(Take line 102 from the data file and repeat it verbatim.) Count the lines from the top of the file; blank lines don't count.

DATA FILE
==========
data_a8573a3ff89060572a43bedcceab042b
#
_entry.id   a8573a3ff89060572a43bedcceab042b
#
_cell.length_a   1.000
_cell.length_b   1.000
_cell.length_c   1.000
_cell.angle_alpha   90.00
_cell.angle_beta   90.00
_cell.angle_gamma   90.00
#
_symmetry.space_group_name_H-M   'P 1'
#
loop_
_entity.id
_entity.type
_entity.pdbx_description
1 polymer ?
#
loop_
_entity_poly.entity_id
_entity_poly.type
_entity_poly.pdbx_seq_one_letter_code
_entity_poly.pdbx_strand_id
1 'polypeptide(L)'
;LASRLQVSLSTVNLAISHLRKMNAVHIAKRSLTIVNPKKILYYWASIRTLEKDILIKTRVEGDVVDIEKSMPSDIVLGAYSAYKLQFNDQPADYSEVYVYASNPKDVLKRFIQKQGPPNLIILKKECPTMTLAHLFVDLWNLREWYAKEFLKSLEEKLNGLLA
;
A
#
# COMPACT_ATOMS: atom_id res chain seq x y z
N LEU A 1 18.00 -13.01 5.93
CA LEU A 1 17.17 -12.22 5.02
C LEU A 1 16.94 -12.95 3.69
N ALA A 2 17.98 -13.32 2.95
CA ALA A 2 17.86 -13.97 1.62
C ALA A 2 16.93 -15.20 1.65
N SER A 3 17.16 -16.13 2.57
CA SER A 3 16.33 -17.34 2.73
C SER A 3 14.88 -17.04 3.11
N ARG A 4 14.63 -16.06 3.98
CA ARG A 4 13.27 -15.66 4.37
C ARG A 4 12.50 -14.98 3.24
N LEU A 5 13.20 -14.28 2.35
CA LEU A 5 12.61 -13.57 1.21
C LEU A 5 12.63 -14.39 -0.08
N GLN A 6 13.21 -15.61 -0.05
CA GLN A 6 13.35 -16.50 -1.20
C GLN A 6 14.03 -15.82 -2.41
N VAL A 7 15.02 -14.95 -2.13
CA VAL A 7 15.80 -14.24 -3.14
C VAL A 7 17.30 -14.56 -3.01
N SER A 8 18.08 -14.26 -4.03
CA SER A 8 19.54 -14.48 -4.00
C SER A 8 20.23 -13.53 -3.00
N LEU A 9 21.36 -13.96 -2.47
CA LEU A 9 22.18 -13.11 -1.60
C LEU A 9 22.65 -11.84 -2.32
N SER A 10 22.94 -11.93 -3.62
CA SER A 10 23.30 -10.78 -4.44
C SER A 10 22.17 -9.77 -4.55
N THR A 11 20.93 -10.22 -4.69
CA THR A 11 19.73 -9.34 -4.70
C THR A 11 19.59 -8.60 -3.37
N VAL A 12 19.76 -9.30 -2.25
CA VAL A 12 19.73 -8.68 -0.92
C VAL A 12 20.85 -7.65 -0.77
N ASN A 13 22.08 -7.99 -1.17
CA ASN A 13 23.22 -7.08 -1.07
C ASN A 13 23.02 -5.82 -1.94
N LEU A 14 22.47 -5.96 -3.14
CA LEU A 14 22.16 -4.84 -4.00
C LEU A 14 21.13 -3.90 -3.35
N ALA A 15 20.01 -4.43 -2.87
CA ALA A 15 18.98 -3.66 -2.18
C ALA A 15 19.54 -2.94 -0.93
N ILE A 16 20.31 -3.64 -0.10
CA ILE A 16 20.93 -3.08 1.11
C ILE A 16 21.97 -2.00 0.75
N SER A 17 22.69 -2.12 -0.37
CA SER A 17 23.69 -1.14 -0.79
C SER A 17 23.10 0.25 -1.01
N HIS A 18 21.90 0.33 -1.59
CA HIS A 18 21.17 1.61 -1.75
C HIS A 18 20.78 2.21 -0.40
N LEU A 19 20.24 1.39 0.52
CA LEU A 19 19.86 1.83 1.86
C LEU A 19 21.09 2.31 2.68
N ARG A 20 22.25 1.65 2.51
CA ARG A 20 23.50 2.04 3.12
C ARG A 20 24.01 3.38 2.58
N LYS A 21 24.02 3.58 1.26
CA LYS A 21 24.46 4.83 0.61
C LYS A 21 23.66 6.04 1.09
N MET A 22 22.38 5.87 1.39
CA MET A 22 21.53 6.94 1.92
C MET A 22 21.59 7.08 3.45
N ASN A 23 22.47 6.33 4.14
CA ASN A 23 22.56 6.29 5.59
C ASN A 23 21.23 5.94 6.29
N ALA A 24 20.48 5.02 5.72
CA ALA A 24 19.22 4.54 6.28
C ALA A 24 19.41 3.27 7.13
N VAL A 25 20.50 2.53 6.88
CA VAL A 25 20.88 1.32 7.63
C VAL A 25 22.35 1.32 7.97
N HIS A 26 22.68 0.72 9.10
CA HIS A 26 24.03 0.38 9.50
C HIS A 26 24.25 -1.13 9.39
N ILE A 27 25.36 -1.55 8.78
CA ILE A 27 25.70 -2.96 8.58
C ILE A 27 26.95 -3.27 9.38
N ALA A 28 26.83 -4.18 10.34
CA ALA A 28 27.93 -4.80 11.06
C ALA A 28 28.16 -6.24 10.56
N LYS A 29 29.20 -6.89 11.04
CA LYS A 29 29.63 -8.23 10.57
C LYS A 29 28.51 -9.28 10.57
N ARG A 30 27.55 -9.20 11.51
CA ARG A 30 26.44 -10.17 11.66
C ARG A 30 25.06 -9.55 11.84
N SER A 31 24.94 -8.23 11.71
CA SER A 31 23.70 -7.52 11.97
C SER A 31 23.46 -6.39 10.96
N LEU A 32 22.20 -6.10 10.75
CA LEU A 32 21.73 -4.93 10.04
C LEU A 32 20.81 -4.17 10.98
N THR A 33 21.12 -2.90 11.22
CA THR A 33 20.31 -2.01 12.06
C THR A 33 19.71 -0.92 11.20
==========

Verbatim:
C ALA A 24 19.41 3.27 7.13